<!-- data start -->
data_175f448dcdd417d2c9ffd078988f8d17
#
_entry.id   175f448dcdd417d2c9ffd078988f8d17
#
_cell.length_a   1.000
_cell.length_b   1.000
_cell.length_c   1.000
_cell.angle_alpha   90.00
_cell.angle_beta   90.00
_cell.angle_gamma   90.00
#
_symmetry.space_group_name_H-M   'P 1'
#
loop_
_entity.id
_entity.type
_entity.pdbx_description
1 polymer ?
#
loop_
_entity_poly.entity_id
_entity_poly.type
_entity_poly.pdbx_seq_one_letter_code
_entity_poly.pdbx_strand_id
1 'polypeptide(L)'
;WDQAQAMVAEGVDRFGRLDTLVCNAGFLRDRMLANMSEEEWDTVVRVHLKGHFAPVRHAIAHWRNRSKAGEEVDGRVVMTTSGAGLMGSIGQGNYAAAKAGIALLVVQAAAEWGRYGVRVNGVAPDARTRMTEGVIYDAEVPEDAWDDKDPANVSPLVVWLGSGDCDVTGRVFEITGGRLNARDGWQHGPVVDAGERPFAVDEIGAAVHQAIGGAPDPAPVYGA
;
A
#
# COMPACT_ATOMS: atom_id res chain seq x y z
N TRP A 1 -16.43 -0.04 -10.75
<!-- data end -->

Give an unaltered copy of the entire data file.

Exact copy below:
data_175f448dcdd417d2c9ffd078988f8d17
#
_entry.id   175f448dcdd417d2c9ffd078988f8d17
#
_cell.length_a   1.000
_cell.length_b   1.000
_cell.length_c   1.000
_cell.angle_alpha   90.00
_cell.angle_beta   90.00
_cell.angle_gamma   90.00
#
_symmetry.space_group_name_H-M   'P 1'
#
loop_
_entity.id
_entity.type
_entity.pdbx_description
1 polymer ?
#
loop_
_entity_poly.entity_id
_entity_poly.type
_entity_poly.pdbx_seq_one_letter_code
_entity_poly.pdbx_strand_id
1 'polypeptide(L)'
;WDQAQAMVAEGVDRFGRLDTLVCNAGFLRDRMLANMSEEEWDTVVRVHLKGHFAPVRHAIAHWRNRSKAGEEVDGRVVMTTSGAGLMGSIGQGNYAAAKAGIALLVVQAAAEWGRYGVRVNGVAPDARTRMTEGVIYDAEVPEDAWDDKDPANVSPLVVWLGSGDCDVTGRVFEITGGRLNARDGWQHGPVVDAGERPFAVDEIGAAVHQAIGGAPDPAPVYGA
;
A
#
# COMPACT_ATOMS: atom_id res chain seq x y z
N TRP A 1 -16.43 -0.04 -10.75